Anne Carney Raines: Time, Memory & Space

Anne Carney Raines’ artistic journey began in her hometown, Nashville, Tennessee. Her mother, a talented watercolor painter, encouraged her to develop her skills throughout her childhood. Raines obtained her BFA from Indiana University in Bloomington and had the chance to work as a scenic painter for a production company in Nashville. Her work is visually influenced by her job experience but her practice reflects on time, the human mind and nostalgia. Raines is currently pursuing her MA at Royal College of Art in London.

Raine’s use of hyperrealistic floors and shadows give the impression of depth that will make the viewer question where the painting really begins. The point of departure of her current body of work began as she first moved to London and reminisced on her southern roots.

MAD54: Can you tell us about what inspired you to paint “Far Out”?

ACR: When I painted “Far Out” I was focusing a lot on domestic spaces. I had just moved to London and I was thinking about home a lot, missing family and things like that. It was in this painting that I really started to explore the use of the theatre curtain and playing with the idea of creating a painting within a painting and using this type of layered reality. I started thinking about painting as somebody else within my work. The paintings that would follow and originate from “Far Out” are the murals.

'Far Out' (2020)

When looking at Raines' murals, one can’t help but to question: When are these scenes taking place? Are they set in the present, past or future? In these works, the most recognizable theme is layers of walls and rooms going increasingly further into to the painting. Raines' pays an enormous amount of attention when painting detailed hardwood floors. She connects these to her childhood and family roots as well as to her experience as a scenic painter in the theatre world.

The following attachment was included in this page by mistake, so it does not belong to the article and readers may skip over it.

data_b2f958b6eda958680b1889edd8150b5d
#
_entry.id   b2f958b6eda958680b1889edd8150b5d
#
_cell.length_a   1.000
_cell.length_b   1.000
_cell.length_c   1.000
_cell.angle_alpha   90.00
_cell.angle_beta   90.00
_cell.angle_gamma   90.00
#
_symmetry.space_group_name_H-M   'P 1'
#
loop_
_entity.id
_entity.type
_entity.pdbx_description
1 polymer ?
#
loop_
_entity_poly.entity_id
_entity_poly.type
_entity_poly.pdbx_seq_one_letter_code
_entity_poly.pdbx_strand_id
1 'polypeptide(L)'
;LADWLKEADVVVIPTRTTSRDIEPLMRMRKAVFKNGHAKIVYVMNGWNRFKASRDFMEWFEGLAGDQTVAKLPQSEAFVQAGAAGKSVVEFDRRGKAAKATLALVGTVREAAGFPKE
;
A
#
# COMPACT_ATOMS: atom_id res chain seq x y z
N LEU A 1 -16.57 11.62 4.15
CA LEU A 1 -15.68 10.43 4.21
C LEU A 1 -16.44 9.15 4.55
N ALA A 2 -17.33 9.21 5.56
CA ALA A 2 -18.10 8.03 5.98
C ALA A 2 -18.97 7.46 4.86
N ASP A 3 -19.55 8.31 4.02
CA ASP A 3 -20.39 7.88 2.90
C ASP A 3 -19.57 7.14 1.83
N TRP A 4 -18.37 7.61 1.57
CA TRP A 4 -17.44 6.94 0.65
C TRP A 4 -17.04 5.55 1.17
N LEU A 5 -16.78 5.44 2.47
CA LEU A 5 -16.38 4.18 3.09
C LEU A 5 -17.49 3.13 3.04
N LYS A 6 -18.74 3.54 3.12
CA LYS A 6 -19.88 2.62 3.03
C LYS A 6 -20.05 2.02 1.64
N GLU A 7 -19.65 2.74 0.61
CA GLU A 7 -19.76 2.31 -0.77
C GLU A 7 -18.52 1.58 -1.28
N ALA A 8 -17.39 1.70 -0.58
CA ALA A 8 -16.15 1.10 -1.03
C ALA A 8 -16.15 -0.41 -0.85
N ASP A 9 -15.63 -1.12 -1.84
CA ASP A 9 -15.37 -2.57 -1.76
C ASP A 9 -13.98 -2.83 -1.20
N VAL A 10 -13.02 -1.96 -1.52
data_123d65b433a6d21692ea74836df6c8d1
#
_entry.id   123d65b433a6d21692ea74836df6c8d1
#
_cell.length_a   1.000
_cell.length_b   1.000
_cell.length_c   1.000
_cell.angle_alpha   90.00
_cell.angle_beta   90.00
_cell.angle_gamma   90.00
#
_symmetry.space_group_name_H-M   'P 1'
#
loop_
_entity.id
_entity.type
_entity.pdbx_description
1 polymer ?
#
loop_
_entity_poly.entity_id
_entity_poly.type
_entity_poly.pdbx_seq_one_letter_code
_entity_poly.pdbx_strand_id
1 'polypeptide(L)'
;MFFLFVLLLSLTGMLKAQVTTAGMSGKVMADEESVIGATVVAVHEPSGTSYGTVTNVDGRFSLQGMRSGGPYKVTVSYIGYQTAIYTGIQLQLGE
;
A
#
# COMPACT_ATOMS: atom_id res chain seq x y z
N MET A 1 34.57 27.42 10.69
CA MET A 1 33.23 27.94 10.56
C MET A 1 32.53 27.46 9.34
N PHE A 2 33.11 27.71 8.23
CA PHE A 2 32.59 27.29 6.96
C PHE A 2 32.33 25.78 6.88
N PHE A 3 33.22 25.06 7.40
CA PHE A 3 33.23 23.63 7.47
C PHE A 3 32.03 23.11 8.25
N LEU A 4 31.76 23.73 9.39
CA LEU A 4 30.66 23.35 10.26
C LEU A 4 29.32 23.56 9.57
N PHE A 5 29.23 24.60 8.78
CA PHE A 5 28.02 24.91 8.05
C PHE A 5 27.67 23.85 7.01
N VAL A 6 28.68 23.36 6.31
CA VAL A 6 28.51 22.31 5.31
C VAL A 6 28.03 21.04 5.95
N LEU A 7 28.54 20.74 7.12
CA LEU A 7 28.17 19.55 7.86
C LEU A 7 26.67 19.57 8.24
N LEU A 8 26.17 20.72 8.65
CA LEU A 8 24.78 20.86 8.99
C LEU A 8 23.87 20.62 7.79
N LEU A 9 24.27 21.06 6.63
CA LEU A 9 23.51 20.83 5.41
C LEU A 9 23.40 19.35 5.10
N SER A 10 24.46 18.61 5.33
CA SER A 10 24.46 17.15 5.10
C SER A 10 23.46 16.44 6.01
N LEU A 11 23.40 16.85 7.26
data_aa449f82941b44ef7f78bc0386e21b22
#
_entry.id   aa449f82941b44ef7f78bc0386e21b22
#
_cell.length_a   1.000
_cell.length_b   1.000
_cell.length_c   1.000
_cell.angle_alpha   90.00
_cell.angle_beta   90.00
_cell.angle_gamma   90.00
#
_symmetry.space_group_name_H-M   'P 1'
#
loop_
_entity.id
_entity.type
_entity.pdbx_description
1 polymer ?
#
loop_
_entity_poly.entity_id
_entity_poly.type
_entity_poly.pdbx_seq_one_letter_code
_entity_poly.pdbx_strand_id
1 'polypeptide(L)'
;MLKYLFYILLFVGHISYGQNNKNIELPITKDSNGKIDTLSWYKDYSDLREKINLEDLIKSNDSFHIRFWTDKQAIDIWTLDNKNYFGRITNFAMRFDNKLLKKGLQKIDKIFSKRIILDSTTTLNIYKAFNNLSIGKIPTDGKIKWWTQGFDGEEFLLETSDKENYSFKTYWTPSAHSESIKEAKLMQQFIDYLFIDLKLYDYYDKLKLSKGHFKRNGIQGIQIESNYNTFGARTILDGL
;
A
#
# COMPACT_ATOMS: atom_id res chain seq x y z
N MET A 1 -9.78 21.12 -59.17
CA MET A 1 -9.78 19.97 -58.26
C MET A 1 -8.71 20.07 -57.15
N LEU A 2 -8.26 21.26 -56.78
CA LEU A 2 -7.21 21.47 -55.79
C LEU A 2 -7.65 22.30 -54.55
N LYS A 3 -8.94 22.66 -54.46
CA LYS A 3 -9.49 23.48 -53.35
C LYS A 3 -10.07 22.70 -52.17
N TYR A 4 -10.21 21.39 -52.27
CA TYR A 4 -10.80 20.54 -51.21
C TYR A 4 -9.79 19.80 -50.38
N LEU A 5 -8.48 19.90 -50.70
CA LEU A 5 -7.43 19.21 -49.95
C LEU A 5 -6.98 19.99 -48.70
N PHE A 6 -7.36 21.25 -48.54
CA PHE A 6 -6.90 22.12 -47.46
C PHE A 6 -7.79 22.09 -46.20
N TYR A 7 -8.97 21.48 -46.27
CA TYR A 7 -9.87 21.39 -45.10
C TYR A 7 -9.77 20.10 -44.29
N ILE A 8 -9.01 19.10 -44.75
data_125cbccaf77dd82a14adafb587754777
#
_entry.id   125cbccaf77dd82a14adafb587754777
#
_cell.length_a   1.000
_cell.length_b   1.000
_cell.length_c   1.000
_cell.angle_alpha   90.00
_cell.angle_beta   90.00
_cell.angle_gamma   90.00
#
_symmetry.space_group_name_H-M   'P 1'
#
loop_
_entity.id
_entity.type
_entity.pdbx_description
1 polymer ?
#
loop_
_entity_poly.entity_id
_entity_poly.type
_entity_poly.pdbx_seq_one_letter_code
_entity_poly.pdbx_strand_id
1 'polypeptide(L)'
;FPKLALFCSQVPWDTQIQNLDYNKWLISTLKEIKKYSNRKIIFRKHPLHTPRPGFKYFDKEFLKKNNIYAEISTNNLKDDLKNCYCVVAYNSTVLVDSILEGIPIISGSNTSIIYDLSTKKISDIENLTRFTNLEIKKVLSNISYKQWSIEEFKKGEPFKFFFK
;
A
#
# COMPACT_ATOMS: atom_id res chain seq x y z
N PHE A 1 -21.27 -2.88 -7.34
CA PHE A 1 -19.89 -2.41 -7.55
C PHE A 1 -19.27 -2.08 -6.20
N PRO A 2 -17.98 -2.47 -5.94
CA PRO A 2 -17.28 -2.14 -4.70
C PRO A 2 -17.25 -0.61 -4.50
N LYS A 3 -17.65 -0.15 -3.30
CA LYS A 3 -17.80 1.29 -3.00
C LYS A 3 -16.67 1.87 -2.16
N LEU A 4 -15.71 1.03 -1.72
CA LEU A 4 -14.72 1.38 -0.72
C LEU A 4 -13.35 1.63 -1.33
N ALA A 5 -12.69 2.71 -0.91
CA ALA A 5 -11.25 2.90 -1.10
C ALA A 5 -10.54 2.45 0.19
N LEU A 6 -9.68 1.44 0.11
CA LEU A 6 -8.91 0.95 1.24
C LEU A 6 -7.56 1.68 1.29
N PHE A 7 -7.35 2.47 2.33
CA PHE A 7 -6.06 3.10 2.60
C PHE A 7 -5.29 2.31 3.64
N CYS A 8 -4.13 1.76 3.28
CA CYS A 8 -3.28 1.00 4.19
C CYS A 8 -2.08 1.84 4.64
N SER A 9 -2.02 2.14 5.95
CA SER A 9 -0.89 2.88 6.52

MAD54: What do these multi-layered murals represent to you?

ACR: My murals represent transitional, empty spaces. As I painted them I had the idea that these had been previously inhabited but had been emptied or abandoned. When I work on them I try to step out of myself and think of each layer as to being painted by a different person. It is a way for me to paint and step outside myself.

“The layers are like the mind. There is always a kind of escape room, and each room expands into another room and then goes down a hatch. It is a never ending sort of thing.”

'Body Scan' (2020)

Raines talks about trying to capture various moments in time within each of her works. She explores the idea of each layer within her murals to be the work of a different person at a different point in time.The layers of walls and rooms in her works “Remember the 60 Hour Work Week 1 & 2” include what can be described as shadows of human bodies. The title of these works make reference to author Ursula K. Le Guin where she talks about the carrier bag as the first cultural device. Le Guin argues that in the time of the hunters and gatherers, it was the story the hunters got to tell what really mattered, not necessarily the hunting. Their needs were already met by gathering fruits, seeds and insects and the work that was required to meet their nutritional needs in a week could be completed in just 15 hours. The title of these paintings is a play on words, capturing life before the pandemic and how people were always on the go and commuting to and back from work.

'Remember the 60 Hour Work Week 2' (2020)

Raines' work offers almost a window to how future generations might be able to observe our very present moment and reality. Her paintings represent the relationship between time and space and the struggles of the human mind in relation to memory.

Anne Carney Raines is currently an exhibiting artist at the group show “Staying @live” at MAPA Fine Art, make sure to check it out!


Learn more about Anne Carney Raines' work on her website and Instagram.